Therapist Roberts debuts with a pithy dissection of shame that delivers useful insights for a coherent, healthy sexual ethics. He opens with a discussion of three ways people cope with the pervasive shame around sex that Christianity has encouraged. They can live shamefully by keeping their sexual desires and actions secret, they can attempt to leave their faith shamelessly (which only temporarily removes the psychic pain), or they can bumble somewhere in the middle with unclear ideas and ad hoc solutions. Before providing the resolution to these approaches, Roberts hastily unpacks various inaccurate views that have informed Christian sexuality, including that the Bible is unambiguously consistent, pro-patriarchy, and anti-queer. For Roberts, the way through shame is gaining comfort with four paradoxes about sex: that it is both healthy and risky, that it causes and covers vulnerability, that it needs safety while being inherently unsafe, and that one has to make mistakes to use it correctly. The author’s explanations of the physiological responses to sex, openness to many varieties of sex (including hookups), and personal stories of clients combine into a persuasive argument about honoring and understanding sex as connection. All readers, especially LGBTQ Christians, will come away feeling energized and equipped to deploy the suggestions for healthier sexuality without the weight of shame. (Jan.)

Reviewed on 11/29/2019 | Details & Permalink

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Moorish: Vibrant Recipes from the Mediterranean

Ben Tish. Bloomsbury, $36 (304p) ISBN 978-1-4729-5807-5

London chef Tish uses Moorish influence as a launchpad for this exuberant, if culturally freewheeling, debut. The Moors—Muslims who colonized areas of Spain and Italy for centuries—firmly stamped their mark on southern European cuisine, and here Tish presents solid if sometimes curious takes on Moorish cooking. A chapter titled “Fresh” includes a watermelon salad with blue cheese, toasted walnuts, and Moscatel vinegar as well as a fried squid that’s coated with chickpea batter and served with orange aoili, and includes sardines al saor—a Venetian Jewish dish—because “it is such a lovely plate of food that I can’t bring myself to exclude it.” No matter—the food is inventive, often brilliantly so: fish cured in bergamot juice is topped with spicy Calabrian sausage, and venison skewers are coated with quince glaze. He pairs rice and black beans (known in Spain as Christians and Moors) with tender simmered octopus, and a puff pastry chicken pie—a signature dish at Tish’s Alhambra Palace restaurant—is cooked on a charcoal grill. Desserts are standouts: cassata is colored forest green with Iranian pistachios, and cookies are made with lard (to weed out hidden Jews and Muslims during the Spanish Inquisition) and toasted flour. Home cooks will delight in Tish’s alluring, Moorish-inspired recipes. (Oct.)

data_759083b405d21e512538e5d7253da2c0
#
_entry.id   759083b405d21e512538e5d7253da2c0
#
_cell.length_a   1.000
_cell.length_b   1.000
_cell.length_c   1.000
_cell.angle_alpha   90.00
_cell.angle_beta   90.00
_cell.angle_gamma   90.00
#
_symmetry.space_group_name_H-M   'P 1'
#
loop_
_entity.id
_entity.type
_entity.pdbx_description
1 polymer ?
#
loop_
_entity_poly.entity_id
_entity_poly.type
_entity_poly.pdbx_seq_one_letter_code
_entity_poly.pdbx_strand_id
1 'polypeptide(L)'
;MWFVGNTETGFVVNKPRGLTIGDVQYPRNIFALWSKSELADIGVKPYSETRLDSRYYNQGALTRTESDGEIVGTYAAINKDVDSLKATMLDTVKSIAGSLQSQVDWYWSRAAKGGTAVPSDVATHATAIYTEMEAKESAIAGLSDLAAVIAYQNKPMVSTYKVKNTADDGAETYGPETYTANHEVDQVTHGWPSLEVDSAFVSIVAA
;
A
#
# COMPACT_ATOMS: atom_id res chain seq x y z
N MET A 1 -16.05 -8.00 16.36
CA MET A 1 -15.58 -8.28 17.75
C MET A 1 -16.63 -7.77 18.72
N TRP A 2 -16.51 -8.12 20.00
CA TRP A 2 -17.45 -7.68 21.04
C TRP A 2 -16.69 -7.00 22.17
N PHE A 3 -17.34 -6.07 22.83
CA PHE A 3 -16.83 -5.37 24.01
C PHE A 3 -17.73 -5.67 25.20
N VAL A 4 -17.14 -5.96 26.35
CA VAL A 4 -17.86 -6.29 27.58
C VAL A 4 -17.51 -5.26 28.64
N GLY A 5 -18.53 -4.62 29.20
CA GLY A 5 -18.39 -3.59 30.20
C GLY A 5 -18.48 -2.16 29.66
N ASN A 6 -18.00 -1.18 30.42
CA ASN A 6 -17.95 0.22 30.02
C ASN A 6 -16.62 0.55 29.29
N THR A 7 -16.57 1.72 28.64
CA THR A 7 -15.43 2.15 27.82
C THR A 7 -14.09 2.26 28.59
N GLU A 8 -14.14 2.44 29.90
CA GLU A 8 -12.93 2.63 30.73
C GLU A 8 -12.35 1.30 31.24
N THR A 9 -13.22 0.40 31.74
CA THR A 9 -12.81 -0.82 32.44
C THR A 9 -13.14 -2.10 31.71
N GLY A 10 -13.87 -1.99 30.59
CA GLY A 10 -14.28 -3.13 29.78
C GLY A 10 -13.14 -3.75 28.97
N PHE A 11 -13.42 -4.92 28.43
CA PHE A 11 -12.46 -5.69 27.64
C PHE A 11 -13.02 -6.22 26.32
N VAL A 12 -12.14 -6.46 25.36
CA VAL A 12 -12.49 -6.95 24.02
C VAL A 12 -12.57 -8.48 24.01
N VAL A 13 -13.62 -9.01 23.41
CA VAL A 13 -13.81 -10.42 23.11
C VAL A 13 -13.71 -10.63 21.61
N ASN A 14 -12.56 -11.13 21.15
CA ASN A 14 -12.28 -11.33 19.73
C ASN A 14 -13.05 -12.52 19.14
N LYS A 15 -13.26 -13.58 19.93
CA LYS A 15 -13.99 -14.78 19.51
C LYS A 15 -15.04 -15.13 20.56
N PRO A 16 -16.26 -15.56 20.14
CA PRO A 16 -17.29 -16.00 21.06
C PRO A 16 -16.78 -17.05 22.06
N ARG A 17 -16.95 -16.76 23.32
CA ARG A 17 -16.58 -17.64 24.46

Reviewed on 11/29/2019 | Details & Permalink

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With All Due Respect: Defending America with Grit and Grace